Reviewsday: Freakonomics

9780141019017It’s so easy to say after every second book that I read, “omg that was amazing, I love that book”, but in the case of these two books, I actually do love them, and have read them both multiple times. I couldn’t ever be described as a fan of fiction (although I do read some from time to time), however I’m definitively a fan of fact based social commentaries, and these two books would be top of the list.

When Dubner, a writer, approached Levitt, an economist, a decade ago, I doubt either would have imagined the world of Freakonomics that they spawned, and the best news is that we get another dose in June with When to Rob A Bank. The witty and intelligent style of the books mirrors the abstract and sometimes astonishing conclusions about seemingly innocuous subjects like what do school teachers and sumo wrestlers have in common? They 9780141030708also delve into more serious subjects, including crime and how your name can determine your salary & job prospects.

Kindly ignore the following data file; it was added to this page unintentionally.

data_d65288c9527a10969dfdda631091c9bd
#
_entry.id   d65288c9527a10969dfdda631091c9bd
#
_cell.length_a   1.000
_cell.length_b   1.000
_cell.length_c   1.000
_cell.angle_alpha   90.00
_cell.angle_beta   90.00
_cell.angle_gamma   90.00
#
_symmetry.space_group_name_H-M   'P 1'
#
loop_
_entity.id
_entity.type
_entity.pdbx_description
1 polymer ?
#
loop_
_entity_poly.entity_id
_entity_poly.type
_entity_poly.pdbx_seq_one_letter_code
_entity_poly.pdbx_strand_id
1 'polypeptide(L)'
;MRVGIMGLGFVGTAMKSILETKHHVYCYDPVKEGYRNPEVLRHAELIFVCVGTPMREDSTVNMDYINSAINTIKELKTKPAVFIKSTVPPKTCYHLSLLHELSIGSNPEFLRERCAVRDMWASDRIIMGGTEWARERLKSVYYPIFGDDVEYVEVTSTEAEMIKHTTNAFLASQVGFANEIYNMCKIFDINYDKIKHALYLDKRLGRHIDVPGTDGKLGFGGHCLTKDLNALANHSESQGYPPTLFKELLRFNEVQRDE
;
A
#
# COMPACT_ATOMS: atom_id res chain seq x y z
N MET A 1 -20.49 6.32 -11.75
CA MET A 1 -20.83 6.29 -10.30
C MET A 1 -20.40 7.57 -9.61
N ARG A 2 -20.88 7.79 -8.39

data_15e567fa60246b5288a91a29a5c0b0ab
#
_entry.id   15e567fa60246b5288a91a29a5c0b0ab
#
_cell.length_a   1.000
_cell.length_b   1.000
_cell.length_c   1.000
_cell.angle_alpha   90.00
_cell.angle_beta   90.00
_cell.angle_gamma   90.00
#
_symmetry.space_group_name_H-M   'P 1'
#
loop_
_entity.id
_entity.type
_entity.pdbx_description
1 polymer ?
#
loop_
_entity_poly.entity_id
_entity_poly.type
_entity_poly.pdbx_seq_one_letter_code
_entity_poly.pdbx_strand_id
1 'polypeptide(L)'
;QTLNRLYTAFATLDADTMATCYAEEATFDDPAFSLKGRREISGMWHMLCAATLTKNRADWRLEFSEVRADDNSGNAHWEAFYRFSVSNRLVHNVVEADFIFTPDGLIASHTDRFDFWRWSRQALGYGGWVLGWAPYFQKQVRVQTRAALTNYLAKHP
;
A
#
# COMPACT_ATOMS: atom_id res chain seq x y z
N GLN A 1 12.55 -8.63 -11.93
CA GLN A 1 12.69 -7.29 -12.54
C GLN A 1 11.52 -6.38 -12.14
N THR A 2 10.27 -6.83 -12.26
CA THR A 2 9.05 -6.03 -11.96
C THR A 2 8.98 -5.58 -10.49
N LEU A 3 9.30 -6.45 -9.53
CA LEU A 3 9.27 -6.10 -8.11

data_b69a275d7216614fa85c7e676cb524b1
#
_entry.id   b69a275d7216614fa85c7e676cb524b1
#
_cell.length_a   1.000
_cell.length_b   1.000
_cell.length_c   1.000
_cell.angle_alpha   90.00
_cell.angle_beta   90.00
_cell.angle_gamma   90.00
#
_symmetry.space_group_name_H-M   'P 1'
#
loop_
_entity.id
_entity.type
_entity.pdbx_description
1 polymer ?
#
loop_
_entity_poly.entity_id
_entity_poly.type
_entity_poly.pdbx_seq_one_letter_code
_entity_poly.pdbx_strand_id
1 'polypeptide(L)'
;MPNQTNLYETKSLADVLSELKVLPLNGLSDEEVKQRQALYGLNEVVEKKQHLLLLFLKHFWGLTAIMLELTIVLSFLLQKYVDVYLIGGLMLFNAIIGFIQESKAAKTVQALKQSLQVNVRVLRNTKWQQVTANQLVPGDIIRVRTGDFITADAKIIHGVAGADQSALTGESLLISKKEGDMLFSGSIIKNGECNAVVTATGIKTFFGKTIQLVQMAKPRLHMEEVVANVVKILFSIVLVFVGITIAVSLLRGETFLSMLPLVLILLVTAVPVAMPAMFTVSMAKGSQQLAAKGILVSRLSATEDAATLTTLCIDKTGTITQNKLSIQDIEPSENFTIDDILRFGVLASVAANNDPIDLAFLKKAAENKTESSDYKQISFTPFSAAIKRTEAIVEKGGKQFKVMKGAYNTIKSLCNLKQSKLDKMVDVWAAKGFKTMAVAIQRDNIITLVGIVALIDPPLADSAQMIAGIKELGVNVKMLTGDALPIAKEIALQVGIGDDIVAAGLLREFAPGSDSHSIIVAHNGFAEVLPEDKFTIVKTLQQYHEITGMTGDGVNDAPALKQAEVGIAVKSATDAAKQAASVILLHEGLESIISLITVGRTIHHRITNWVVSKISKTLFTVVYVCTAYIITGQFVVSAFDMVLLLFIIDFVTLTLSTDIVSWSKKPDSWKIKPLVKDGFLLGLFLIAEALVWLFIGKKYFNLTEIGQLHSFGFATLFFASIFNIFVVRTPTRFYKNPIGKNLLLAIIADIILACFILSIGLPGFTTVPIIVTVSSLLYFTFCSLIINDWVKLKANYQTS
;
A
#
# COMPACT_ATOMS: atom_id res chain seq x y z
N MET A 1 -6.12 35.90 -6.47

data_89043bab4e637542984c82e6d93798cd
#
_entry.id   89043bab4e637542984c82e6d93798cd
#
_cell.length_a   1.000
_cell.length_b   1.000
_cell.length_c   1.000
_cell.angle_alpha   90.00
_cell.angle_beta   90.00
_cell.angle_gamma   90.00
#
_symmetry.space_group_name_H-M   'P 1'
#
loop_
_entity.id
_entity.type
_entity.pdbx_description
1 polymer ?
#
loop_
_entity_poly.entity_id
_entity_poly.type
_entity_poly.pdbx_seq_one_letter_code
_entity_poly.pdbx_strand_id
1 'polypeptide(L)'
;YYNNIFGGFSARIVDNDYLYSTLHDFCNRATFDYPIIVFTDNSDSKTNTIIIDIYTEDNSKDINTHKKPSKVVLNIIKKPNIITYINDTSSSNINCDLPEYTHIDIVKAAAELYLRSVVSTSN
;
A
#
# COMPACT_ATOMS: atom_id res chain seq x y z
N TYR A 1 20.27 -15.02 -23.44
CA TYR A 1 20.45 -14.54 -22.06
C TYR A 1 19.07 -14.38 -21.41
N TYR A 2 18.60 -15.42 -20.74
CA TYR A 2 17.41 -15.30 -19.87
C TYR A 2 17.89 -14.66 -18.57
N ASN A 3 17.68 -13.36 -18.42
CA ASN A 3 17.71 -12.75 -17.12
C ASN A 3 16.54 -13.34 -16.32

They make statements that may seem controversial or even unbelievable at first, but after taking their unique style to a vast array of topics, it becomes extremely hard to doubt their logic, and ignore their conclusions.

On Key

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